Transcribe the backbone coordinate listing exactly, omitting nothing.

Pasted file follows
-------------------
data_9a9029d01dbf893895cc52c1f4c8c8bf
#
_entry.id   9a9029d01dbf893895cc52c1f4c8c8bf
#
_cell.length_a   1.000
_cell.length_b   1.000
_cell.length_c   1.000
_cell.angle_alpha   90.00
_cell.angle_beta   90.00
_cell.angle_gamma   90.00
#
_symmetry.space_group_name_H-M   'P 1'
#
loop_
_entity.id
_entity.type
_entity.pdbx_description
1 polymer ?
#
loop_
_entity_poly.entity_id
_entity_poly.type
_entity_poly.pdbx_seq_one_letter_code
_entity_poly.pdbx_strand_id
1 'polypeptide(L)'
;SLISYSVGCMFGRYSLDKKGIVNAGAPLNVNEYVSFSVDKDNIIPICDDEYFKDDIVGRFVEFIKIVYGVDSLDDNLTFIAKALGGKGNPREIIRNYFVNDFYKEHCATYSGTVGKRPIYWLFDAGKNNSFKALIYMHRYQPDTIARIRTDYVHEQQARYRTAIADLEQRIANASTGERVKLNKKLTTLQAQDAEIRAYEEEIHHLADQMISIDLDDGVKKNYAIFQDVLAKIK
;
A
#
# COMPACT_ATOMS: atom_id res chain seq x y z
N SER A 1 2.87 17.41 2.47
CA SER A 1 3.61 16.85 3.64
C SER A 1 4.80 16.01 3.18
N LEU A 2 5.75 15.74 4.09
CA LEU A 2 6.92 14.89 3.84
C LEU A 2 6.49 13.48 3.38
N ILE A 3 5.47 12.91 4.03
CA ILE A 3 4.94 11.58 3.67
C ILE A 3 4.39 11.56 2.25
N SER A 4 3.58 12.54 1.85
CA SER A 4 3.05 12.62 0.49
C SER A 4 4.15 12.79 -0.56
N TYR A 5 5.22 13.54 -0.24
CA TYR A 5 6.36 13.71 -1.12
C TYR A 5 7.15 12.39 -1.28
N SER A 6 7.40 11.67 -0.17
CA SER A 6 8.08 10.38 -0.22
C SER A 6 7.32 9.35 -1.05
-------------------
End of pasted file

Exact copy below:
data_9a9029d01dbf893895cc52c1f4c8c8bf
#
_entry.id   9a9029d01dbf893895cc52c1f4c8c8bf
#
_cell.length_a   1.000
_cell.length_b   1.000
_cell.length_c   1.000
_cell.angle_alpha   90.00
_cell.angle_beta   90.00
_cell.angle_gamma   90.00
#
_symmetry.space_group_name_H-M   'P 1'
#
loop_
_entity.id
_entity.type
_entity.pdbx_description
1 polymer ?
#
loop_
_entity_poly.entity_id
_entity_poly.type
_entity_poly.pdbx_seq_one_letter_code
_entity_poly.pdbx_strand_id
1 'polypeptide(L)'
;SLISYSVGCMFGRYSLDKKGIVNAGAPLNVNEYVSFSVDKDNIIPICDDEYFKDDIVGRFVEFIKIVYGVDSLDDNLTFIAKALGGKGNPREIIRNYFVNDFYKEHCATYSGTVGKRPIYWLFDAGKNNSFKALIYMHRYQPDTIARIRTDYVHEQQARYRTAIADLEQRIANASTGERVKLNKKLTTLQAQDAEIRAYEEEIHHLADQMISIDLDDGVKKNYAIFQDVLAKIK
;
A
#
# COMPACT_ATOMS: atom_id res chain seq x y z
N SER A 1 2.87 17.41 2.47
CA SER A 1 3.61 16.85 3.64
C SER A 1 4.80 16.01 3.18
N LEU A 2 5.75 15.74 4.09
CA LEU A 2 6.92 14.89 3.84
C LEU A 2 6.49 13.48 3.38
N ILE A 3 5.47 12.91 4.03
CA ILE A 3 4.94 11.58 3.67
C ILE A 3 4.39 11.56 2.25
N SER A 4 3.58 12.54 1.85
CA SER A 4 3.05 12.62 0.49
C SER A 4 4.15 12.79 -0.56
N TYR A 5 5.22 13.54 -0.24
CA TYR A 5 6.36 13.71 -1.12
C TYR A 5 7.15 12.39 -1.28
N SER A 6 7.40 11.67 -0.17
CA SER A 6 8.08 10.38 -0.22
C SER A 6 7.32 9.35 -1.05